Imaging Restrictive Pore Geometry with Asymmetrical Chirped Pulses
Qutaibeh Katatbeh1, Alexey Tonyshkin2, and Andrew Kiruluta3

1Jordan University of Science and Technology, Irbid, Jordan, 2MGH, Boston, MA, United States, 3Harvard, Cambridge, MA, United States


Presents a practical way of recovering the phase of diffusing spins to recover the underlying restrictive geometry through a Fourier transform


The loss of phase information in MR diffusion encoding techniques was recently shown by Laun et al.1 as a direct consequence of the use of anti-symmetric diffusion encoding gradients. They proposed lifting this restriction through the use of an asymmetrical gradient pair such that the first gradient is applied for a sufficiently long time for the random walkers to acquire a phase as that of a particle located at the center of mass of the imaging domain. A second very short diffusion encoding gradient is then applied but it is too short to record the diffusion dynamics in the spin system. It simply reverses the phase of all non-diffusing spins imposed by the first gradient such that the diffusion weighted signal now bears a phase as in conventional MR imaging. However, their proposed method recovers the diffusion walkers phases at the expense of practical implementation due to the requirement of a very narrow second gradient with unrealistic gradient slew rates. Here we propose a novel modification to the above sequence that uses null zeroth order moment chirped gradients to provide an optimal probe for small pore sizes in diffusion MR while the asymmetric diffusion encoding allows recovery of the diffusion walkers phases. The approach renders itself to alternative implementations that use a single chirped gradient lobe to encode diffusion but with the requirement for zero total gradient area.

Methods and Materials

We propose an approach that makes the practical implementation of the asymmetrical diffusion gradient encoding method practical on MR scanners. The proposed sequence uses an asymmetrical chirped gradient pair to encode diffusion dynamics. We will restrict ourselves to a linear chirp encoding but non-linear chirps could also be employed in the analysis. Thus, the displacement vector becomes:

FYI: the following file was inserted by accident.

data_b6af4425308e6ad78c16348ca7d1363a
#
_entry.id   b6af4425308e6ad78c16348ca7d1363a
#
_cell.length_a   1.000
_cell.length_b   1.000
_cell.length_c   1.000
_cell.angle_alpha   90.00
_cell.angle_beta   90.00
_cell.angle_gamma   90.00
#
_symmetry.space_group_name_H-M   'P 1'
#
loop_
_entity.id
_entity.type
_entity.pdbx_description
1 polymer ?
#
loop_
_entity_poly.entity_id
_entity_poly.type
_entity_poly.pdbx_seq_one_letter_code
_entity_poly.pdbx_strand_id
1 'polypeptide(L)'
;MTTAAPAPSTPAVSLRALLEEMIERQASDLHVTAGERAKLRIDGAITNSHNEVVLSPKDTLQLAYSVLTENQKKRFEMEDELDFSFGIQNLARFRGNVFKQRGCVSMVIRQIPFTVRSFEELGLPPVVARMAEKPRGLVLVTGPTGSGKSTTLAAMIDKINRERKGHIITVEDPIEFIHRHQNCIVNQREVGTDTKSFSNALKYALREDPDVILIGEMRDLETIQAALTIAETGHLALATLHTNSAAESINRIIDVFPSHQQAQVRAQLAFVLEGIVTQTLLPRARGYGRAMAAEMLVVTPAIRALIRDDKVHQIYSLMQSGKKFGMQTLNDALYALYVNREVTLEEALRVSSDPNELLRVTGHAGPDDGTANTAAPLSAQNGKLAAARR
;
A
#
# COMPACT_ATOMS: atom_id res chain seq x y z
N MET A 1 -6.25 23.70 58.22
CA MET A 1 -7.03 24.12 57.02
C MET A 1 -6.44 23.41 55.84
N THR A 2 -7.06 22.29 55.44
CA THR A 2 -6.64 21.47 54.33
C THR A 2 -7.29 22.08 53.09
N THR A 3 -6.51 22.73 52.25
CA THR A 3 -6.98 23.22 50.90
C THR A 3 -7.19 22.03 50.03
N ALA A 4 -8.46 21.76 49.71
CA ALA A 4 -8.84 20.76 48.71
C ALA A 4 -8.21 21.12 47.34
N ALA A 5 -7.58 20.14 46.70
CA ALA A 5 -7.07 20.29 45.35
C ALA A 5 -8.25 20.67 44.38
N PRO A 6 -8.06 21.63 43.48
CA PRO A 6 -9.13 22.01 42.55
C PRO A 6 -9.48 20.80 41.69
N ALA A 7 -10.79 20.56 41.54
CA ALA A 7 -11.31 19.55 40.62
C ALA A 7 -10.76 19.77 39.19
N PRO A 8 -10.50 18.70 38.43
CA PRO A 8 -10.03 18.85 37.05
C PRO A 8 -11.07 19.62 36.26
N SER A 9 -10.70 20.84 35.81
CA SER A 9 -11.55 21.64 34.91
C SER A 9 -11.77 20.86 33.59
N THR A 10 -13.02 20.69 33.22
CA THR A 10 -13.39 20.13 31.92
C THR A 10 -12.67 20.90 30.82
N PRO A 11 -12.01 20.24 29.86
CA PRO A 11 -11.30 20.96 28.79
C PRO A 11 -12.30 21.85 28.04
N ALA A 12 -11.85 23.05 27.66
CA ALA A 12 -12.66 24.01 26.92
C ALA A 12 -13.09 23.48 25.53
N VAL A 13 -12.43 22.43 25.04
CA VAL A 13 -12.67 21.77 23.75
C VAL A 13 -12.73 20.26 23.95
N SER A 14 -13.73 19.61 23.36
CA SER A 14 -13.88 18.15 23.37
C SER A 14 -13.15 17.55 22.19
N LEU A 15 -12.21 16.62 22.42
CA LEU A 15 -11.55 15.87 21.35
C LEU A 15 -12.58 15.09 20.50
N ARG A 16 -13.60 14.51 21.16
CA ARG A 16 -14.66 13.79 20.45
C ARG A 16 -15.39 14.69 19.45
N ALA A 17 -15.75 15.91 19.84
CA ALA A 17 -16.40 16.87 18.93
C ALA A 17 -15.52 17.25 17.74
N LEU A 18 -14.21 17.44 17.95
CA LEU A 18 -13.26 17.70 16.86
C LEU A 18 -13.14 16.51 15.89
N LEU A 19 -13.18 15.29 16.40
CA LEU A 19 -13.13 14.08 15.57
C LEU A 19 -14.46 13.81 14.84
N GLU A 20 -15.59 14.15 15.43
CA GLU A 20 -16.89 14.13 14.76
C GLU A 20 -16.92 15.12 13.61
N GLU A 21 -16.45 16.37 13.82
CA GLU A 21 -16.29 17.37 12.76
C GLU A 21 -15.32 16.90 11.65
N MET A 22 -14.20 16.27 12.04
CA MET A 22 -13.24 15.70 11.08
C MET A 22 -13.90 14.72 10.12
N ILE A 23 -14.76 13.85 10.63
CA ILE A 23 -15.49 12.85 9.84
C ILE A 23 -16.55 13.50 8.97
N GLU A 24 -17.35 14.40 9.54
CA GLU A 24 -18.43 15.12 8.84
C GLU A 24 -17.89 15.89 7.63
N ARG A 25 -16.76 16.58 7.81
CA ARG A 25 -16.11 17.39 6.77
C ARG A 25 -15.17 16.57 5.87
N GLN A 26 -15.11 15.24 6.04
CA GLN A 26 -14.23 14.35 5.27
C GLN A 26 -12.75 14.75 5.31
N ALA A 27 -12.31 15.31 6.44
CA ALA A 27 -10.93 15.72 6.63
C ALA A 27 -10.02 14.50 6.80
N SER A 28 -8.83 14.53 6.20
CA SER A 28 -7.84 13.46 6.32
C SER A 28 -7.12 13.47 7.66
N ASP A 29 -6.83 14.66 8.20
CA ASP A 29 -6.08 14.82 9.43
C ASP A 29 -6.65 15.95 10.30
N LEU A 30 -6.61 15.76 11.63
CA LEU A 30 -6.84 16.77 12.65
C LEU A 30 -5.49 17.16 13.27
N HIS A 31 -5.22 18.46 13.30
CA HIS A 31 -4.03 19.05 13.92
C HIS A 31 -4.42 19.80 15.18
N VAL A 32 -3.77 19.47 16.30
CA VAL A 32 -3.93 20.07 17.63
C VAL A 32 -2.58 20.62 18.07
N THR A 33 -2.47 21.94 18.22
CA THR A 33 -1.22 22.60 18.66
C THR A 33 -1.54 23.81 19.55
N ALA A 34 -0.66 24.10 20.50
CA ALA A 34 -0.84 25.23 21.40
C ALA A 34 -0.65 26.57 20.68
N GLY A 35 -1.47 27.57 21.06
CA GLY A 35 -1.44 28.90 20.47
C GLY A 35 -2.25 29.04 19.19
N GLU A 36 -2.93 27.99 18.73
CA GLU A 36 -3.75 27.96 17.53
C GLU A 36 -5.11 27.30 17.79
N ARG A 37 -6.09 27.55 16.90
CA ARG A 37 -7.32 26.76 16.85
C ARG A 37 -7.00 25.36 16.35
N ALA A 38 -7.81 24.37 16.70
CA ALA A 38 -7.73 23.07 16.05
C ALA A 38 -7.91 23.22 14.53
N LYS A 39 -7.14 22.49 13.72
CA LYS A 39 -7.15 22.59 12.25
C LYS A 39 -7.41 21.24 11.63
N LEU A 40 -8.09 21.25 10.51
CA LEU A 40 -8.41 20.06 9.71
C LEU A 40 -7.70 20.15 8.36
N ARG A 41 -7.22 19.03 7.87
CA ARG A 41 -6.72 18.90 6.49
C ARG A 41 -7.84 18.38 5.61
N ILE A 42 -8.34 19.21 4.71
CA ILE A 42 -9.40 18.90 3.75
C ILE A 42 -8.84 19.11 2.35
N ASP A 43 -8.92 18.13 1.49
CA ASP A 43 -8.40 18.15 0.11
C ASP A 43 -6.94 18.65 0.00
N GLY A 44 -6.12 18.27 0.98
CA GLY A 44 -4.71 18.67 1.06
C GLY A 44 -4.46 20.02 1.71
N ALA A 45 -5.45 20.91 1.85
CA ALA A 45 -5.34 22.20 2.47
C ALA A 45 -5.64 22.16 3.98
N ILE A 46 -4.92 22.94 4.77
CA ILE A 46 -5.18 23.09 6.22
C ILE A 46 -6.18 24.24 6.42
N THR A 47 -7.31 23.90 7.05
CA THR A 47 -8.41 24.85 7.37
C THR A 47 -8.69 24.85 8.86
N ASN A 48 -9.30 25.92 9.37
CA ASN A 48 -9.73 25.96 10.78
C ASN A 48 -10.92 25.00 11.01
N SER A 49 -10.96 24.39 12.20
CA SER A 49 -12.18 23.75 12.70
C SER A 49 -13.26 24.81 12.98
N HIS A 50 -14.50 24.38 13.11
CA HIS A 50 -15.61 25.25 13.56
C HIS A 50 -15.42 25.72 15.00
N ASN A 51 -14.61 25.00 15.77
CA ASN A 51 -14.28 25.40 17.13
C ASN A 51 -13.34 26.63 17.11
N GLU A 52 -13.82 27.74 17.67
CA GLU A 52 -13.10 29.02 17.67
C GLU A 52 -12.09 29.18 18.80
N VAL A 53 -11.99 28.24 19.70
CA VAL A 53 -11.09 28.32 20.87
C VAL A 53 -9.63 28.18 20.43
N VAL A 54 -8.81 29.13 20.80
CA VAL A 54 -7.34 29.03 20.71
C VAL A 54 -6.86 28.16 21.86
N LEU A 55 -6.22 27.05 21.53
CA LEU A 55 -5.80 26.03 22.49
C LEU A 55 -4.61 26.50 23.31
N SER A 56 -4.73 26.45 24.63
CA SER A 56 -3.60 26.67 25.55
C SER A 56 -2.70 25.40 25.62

$$q(t)=g \int_0^t \cos(\kappa \pi t^2)dt=g \frac{C\left( t \sqrt{ 2\kappa }\right)}{ \sqrt{2\kappa }}\,\,\, \mbox{where}\,\,\, C(t)=\int_0^t\cos(t^2)dt=FresnelC(t)$$

The diffusion weighted signal in the long time limit for an asymmetric chirped diffusion encoding gradient is modified from the asymmetrical diffusion encoding method (ADE) proposed in [1] as:

$$s(q)=<\exp(iq\cdot(x_{c.m.}-x_2))>=\exp[iq\cdot x_{c.m.}]\int_\Omega dx_2\exp(-iq(t)\cdot x_2)\,\,\,\mbox{where}\,\,\, q(t)=\gamma\int_0^{t^\prime}\tilde Fresnel(t\sqrt{2\kappa})/\sqrt{2\kappa}dt$$

is the displacement vector which is now temporally varying and xc.m. is the center of mass of the pore space function of a closed domain. When switching from pure sinusoid to chirps, the stationarity attached to the linear phase is replaced by a time-varying one which connects time and frequency by means of a one dimensional curve. The frequency structure of a chirp thus appears as that of a distorted monochromatic signal. Hence, the use of chirp-based substitutes to the ordinary Fourier analysis naturally takes into account possible time evolution of spectral properties of varying diffusion time scales2.

Results and Discussions